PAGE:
> interpreting from, normally their "A" language, their Mother Tongue as
> Well as their "B" or "C" language they are translating to.
> > For this reason, a person translating an English user manual needs to
> speak, read & write English as their Mother tongue. They would not
> Normally be Portuguese. They must recognize the idioms of the language.
> > For example, a radio station with the slogan:
> New York Spells NEWS might translate this into {Portuguese as New York
> Means NEWS, or New York is always newsworthy! As opposed to the literal
> Translation, New York spells NEWS!
> > In Spanish, it would be Nuevo York espelle Noticia! However, saying Nuevo
> York is always worthy of Noticia might get the meaning across more
> Accurately.
> > Friend of mine, a professional Interpreter translator & reviser, Engl0ish
> Into French, interpreted a meeting about the switch as being about le
> Commutator, a light switch. Partway through the meeting, it dawned on him
> They were discussing a telephone-switching machine, not a light switch!
> True it switches, but it connects telephone calls, does not turn the
> Lights on or off! He said man, did he feel dumb@!
> > If the meeting had been about railways, it might have talked about the
> Switch, however a railway switch, which lets a train, go from one track to
> Another, is also called Points or Track Points! If you hand a railway
> Locomotive engineer a LIGHTSWITCH when he says he needs a switch, he will
> explain he needs Points to go to another track, not something to turn the
> Lights on and off! Brian K. Lingard VE3YI, Ab2JI, B. A., C. T. M.
> > From: nvda@nvda.groups.io [mailto:nvda@nvda.groups.io] On Behalf of Rui
> Fontes Sent: February 16, 2019 11:15 AM
> To: nvda@nvda.groups.io
> Subject: Re: [nvda] CLARITY OF TERMINOLOGY AND DOCUMENTATION
>
> Yes, if I can find a professional translator specialized in assistive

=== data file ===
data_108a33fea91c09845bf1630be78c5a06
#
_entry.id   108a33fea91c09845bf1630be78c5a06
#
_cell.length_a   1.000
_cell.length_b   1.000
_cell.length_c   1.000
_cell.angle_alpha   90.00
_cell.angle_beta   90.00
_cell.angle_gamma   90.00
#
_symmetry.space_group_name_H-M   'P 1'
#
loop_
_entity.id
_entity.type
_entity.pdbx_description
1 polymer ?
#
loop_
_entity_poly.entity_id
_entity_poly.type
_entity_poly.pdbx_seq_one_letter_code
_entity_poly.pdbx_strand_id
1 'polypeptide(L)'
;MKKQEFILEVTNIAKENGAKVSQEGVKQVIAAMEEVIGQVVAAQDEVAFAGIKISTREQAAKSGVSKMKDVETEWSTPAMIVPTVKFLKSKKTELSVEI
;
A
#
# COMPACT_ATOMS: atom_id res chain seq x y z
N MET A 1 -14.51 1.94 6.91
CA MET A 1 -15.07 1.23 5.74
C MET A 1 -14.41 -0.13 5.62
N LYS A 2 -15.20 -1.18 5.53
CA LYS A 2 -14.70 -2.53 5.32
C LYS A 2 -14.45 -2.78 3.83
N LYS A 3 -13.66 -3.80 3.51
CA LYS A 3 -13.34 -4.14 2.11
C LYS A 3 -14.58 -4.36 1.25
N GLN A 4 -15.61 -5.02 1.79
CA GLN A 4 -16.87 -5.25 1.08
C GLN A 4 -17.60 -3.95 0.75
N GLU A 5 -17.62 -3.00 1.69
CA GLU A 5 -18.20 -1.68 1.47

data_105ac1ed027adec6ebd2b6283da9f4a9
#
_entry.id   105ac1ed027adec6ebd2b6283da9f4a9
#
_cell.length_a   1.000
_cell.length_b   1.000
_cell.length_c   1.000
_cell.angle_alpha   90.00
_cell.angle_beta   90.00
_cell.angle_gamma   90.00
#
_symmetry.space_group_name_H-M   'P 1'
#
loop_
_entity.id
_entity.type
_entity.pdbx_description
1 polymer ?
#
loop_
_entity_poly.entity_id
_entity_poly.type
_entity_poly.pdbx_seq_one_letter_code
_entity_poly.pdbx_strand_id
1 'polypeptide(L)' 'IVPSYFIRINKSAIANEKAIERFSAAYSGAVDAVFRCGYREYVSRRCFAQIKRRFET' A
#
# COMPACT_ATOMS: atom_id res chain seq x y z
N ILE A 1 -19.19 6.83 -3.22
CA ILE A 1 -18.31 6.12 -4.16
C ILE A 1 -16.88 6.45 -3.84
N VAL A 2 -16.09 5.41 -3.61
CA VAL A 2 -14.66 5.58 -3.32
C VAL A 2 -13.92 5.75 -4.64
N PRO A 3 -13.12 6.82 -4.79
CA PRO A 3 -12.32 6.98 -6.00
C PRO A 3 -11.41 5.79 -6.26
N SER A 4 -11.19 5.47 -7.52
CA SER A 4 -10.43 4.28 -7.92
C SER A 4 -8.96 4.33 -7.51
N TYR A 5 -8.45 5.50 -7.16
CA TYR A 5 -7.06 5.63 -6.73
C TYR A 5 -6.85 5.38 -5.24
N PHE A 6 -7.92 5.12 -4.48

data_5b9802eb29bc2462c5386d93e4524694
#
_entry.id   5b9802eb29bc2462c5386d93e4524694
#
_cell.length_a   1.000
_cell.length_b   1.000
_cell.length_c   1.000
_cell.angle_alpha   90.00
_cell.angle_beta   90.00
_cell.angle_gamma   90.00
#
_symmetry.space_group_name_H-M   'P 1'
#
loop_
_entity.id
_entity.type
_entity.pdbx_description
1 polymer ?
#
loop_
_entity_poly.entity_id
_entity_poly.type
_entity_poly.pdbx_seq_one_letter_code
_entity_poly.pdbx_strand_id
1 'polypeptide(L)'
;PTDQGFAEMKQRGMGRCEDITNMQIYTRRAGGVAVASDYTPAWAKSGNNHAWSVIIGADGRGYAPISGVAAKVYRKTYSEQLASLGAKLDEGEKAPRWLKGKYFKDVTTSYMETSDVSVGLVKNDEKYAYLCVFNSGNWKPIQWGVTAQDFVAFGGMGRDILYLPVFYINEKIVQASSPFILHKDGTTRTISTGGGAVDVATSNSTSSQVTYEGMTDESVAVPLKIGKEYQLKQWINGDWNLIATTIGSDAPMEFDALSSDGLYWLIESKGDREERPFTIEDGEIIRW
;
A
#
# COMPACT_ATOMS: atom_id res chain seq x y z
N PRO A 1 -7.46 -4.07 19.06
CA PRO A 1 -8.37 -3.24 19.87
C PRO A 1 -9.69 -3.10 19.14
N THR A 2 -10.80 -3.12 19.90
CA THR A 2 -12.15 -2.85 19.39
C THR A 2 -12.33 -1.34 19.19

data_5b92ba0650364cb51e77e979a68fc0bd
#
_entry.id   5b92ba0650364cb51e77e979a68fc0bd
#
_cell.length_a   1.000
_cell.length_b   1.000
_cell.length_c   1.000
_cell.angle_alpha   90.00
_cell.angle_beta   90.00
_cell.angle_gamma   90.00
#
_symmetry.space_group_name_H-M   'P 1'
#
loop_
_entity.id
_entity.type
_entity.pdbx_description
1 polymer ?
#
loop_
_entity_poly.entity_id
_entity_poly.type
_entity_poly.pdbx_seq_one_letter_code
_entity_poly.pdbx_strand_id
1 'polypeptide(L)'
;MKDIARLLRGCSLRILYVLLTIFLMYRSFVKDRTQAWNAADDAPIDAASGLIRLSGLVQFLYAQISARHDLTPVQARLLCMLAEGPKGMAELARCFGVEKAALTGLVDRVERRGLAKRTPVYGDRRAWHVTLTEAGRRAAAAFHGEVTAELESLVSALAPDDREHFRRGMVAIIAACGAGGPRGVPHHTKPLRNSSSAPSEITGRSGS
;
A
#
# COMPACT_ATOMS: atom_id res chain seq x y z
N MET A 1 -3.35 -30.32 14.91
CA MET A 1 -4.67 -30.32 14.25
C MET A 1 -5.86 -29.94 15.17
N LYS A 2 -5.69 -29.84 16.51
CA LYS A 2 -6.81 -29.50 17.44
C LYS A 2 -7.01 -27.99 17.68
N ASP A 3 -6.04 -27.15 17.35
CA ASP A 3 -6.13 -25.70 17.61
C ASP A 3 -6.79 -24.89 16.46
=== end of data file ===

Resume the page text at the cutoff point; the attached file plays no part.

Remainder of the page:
> Technology the result should be good, but at least in Portugal we do not
> have that...
>
> Rui
>
> Às 15:57 de 16/02/2019, Brian Vogel escreveu:
> > Rui,
> >
> >           No criticism of you, but of the "professional" translators
> >
> > You
> > used:  Attempts to do "literal translation" are about as
> > Unprofessional as you can get.
> >
> >           The job of a professional translator, which you are showing
> >
> > Yourself to be in this context, is to bring the concept, in as much
> > Fullness as possible, across languages.  That often involved very
> > Intentional choices to dump literal, word by word or even phrase by
> > Phrase translation.  The object is to convey shared understanding, and
> > You are trying to do that admirably.
> >
> >            Then again, to give professional translators who may be
> >
> > having difficulty here some credit, they are not tech geeks, either.
> > How someone who has no idea of what “input gestures” would is supposed
> > To convey be able to accurately translate it conceptually?   In
> > Order to translate well you have to have some idea of the meaning, not
> > Just the written structure, of what it is you are translating.
> >
> > --
> >
> > Brian

--
#define SIX 1+five
#define NINE 8+1

In main() {
    Print("%d\n", SIX * NINE);
}
- Thanks to ECB for bringing this to my attention